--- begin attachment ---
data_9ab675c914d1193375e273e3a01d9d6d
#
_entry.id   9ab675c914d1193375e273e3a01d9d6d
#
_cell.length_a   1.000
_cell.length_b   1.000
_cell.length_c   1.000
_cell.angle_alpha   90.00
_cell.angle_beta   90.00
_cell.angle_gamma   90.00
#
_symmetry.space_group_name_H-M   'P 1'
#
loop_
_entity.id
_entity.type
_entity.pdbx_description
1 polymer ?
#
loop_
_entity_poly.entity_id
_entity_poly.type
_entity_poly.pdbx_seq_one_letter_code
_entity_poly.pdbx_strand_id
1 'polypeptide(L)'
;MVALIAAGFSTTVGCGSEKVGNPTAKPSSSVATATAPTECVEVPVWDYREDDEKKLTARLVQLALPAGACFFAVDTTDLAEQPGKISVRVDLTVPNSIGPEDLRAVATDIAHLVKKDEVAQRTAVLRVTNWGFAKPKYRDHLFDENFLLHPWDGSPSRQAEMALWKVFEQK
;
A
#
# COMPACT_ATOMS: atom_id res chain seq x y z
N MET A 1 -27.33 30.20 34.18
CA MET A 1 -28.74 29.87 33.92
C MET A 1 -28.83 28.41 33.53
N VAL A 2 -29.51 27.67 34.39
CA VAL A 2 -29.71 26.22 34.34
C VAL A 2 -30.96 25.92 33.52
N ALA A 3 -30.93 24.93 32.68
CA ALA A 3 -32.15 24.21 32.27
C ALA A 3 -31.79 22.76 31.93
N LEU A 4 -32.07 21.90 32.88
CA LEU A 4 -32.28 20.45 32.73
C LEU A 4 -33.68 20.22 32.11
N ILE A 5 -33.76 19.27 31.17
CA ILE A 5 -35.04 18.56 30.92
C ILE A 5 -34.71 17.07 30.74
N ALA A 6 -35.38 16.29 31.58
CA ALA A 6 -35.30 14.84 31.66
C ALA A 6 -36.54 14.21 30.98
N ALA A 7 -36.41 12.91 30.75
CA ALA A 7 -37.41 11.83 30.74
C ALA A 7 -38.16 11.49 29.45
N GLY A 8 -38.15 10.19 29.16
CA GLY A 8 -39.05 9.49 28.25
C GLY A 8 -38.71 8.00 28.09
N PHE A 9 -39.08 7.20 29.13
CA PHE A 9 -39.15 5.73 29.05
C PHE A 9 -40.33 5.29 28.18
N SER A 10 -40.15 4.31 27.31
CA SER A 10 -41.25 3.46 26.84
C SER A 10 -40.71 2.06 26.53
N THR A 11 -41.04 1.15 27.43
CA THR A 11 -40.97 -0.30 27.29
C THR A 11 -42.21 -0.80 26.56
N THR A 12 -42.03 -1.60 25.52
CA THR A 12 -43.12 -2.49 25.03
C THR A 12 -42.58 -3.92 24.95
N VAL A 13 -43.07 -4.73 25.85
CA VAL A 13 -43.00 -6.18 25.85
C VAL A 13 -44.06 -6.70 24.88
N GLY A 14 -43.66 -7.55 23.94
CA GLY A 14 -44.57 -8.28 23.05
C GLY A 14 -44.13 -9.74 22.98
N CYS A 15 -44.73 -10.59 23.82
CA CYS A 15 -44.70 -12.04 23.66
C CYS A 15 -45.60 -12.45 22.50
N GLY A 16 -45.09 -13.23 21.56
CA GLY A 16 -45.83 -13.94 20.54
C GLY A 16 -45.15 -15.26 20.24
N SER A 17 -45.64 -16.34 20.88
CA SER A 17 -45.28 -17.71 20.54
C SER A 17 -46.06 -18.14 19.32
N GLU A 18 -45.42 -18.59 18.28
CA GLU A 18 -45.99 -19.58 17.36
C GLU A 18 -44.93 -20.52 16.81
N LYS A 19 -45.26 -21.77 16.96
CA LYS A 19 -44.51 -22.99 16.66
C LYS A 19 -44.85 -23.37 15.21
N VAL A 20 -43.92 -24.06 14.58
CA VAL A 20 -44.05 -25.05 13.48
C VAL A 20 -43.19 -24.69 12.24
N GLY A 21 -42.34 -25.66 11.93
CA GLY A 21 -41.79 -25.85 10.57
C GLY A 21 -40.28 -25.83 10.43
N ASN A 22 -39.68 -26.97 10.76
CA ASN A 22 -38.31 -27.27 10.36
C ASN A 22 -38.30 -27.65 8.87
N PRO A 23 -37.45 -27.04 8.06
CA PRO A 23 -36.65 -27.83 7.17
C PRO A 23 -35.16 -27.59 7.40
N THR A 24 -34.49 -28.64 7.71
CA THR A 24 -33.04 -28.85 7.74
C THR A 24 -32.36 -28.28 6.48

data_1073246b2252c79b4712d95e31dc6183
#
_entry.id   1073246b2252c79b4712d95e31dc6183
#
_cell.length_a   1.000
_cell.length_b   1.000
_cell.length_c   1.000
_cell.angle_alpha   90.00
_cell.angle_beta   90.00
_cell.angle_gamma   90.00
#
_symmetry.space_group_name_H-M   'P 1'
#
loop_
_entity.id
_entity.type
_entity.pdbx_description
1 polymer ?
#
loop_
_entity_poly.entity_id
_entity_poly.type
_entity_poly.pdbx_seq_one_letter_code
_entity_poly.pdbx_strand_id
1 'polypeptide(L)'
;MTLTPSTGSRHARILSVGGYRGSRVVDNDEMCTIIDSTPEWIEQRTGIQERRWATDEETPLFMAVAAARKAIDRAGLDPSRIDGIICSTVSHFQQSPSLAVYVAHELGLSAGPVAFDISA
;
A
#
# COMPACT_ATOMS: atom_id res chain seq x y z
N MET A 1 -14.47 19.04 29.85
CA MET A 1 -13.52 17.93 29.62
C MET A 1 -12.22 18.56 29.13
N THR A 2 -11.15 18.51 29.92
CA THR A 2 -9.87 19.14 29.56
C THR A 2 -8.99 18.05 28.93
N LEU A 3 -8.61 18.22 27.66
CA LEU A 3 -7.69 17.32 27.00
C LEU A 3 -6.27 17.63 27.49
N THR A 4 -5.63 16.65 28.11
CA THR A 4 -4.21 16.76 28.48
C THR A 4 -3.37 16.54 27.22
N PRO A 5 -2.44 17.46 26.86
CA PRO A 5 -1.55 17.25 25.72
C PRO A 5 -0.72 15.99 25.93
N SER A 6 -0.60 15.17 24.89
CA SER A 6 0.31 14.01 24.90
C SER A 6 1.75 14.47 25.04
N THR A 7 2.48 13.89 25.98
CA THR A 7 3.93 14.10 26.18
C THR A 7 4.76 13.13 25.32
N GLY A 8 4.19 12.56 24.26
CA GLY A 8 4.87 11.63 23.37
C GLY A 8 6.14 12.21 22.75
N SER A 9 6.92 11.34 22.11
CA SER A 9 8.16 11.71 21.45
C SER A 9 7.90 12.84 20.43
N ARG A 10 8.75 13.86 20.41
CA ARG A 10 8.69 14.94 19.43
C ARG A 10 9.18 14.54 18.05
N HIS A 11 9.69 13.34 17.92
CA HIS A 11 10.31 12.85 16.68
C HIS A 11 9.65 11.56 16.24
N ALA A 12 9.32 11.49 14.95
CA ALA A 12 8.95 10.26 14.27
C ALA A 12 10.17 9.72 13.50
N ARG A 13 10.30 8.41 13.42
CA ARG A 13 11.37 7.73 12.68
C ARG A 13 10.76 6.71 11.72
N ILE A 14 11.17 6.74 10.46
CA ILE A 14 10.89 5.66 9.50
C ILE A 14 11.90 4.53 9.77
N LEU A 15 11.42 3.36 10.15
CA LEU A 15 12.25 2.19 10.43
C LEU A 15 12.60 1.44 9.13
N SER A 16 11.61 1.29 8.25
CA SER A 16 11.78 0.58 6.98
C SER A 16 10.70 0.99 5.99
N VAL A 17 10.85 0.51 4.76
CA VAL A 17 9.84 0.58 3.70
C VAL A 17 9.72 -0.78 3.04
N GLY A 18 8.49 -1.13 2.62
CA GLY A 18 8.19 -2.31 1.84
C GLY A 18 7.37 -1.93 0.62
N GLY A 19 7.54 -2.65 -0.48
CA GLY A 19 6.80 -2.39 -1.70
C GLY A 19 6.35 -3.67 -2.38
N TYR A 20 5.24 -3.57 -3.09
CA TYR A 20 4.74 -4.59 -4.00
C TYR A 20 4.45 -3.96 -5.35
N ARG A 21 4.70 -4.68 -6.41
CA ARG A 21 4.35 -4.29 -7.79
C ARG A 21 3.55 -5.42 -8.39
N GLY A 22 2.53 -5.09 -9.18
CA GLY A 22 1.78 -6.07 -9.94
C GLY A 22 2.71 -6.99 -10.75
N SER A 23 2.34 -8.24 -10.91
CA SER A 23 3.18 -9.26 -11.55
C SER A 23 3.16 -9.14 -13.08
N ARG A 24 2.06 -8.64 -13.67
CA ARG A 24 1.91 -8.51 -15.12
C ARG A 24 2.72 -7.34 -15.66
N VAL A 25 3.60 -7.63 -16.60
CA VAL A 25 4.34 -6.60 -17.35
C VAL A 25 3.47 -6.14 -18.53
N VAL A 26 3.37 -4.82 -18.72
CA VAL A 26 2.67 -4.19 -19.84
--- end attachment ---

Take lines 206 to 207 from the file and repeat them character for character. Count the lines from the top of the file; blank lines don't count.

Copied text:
CA VAL A 25 4.34 -6.60 -17.35
C VAL A 25 3.47 -6.14 -18.53